by Joe Giandonato, MS, CSCS
The author, Joe Giandonato
If sustained increases in strength and athletic performance are desired, read on.
While fervent gym goers may eschew the idea of taking time off, serious iron warriors and athletes can benefit from scaling back their workouts in terms of intensity and volume during their strength training careers.
Those who pride themselves on going “HAM” every workout would balk at the notion of reducing training volume and intensity.
Conversely, the contingent of newbies and lesser dedicated would likely embrace reduced training volume and intensity.
In either case there must be a balance and at some point, training “down time” is warranted.
What is a Deload?
A deload, which is alternatively referred to as an “unload” or “offload” in strength training circles, is a period characterized by a planned deliberate reduction in exercise frequency, volume, and or intensity. Deloads may span days, weeks, or entire training cycles depending on the training age, health and injury history, and goals of the lifter or athlete.
Training needs to be viewed as a stressor. Training with a greater amount of intensity, with higher volumes, and at a greater frequency, doesn’t necessarily equate to enhanced performance or improved body composition. Contrariwise, training in the aforementioned manner may prove disastrous. Ideally, training periods should be paired with appropriate periods of rest. Alternative to total rest periods are deload periods, which are inherently critical to the longevity of a lifter or athlete as they:
1) Help maintain a sense of routine
2) Revitalize the interest and motivation of the lifter or athlete
3) Recalibrate the pendulum swinging between the stimulus of training and recovery
4) Encourage lifters and athletes to hone form on exercises
5) Spare the detrimental effects of constantly training hard on the nervous system and musculoskeletal systems without adequate recovery
Training intensely for prolonged periods taxes the Central Nervous System (CNS) and if very heavy loads are utilized within a training program, the musculoskeletal system takes a pounding.
Sparing the CNS
The CNS is considered by many sports scientists to be the body’s strength headquarters as its involvement is at the forefront of human movement. Compromised functioning will render decrements in strength, speed, and power.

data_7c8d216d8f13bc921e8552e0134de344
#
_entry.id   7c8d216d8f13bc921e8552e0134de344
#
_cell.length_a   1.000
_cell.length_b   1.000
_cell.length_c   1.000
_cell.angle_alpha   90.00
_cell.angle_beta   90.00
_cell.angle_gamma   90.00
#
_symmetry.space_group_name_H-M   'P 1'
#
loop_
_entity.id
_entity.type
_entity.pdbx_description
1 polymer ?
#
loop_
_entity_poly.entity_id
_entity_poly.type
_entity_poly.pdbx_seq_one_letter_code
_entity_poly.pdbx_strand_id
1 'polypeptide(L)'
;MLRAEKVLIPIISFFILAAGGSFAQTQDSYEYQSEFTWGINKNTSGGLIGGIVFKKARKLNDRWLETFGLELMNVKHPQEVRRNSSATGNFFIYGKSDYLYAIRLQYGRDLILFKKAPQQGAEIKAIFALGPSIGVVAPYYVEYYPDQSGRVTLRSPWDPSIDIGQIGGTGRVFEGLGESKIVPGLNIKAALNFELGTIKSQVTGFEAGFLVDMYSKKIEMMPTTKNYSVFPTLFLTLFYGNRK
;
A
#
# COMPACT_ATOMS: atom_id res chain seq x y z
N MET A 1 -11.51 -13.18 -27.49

While the physiological cross sectional area of muscles, moment arms, lever lengths, body weight, nutritional status, and hormone secretion all influence strength to some degree, the CNS is of paramount importance in the expression and development of muscular strength. Ultimately the CNS makes the final call – determining the quantity of muscle that’s used (motor unit recruitment) and how rapidly it gets used (rate coding). Motor units, are single motor neurons and all of the corresponding muscle fibers they innervate, are broken down different types.
Slow twitch and fast twitch motor units must be recruited concurrently to express the greatest amount of muscular force. Their firing rate is intensified via rate coding which collectively hinge on the power and efficiency of the CNS.
Training too frequently, too intensely, and with an excessive amount of volume exhausts the CNS, causing the body to reach a point where the body experiences troubles with neurotransmitter release and muscle activation via neurotransmitter binding. At this point, simple tasks may evolve into arduous feats. Training vigor is suffocated by sluggishness, causing strength and performance to dissipate quicker than a new college grad’s first paycheck.
Sparing the musculoskeletal system
On the other hand, the body’s musculoskeletal system, comprised of muscles, tendons, bones, joints, and ligaments, can take a beating throughout the course of one’s training career. While cumulative effects of strength training elicit increases in muscular size and bone density, they can also wear down joint structures if recovery is insufficient.
Practical Deloading Considerations
For years, a 3 on 1 off format has been instituted by advanced strength athletes. The format limits intensive strength work to three weeks, capping it off with a one week deload period characterized by a concordant reduction of intensity and volume.
In lesser experienced athletes, it is suggested that deloads punctuate longer training periods. For instance, a novice lifter or athlete would benefit from training more consistently to ingrain needed lifestyle habits and more specific to the training aspect, developing proper motor engrams necessary to perform key movements. Depending on one’s experience, deloads may occur following a range of 4 to 12 weeks.
Lifters and athletes may ascribe to a training program by fluctuating stress through varying movements or emphases within a certain block of training as an alternative to deloading. For example, a powerlifter may devote one week’s max effort lower body training to deadlifting and the next week; perform that movement as a dynamic effort exercise.
Athletes approaching a season may substitute certain movements to ensure that they can devote energy to sport specific preparation.
Highly disciplined athletes and those in touch with their bodies can auto-regulate their deloads, by gauging their strength, performance, and recovery.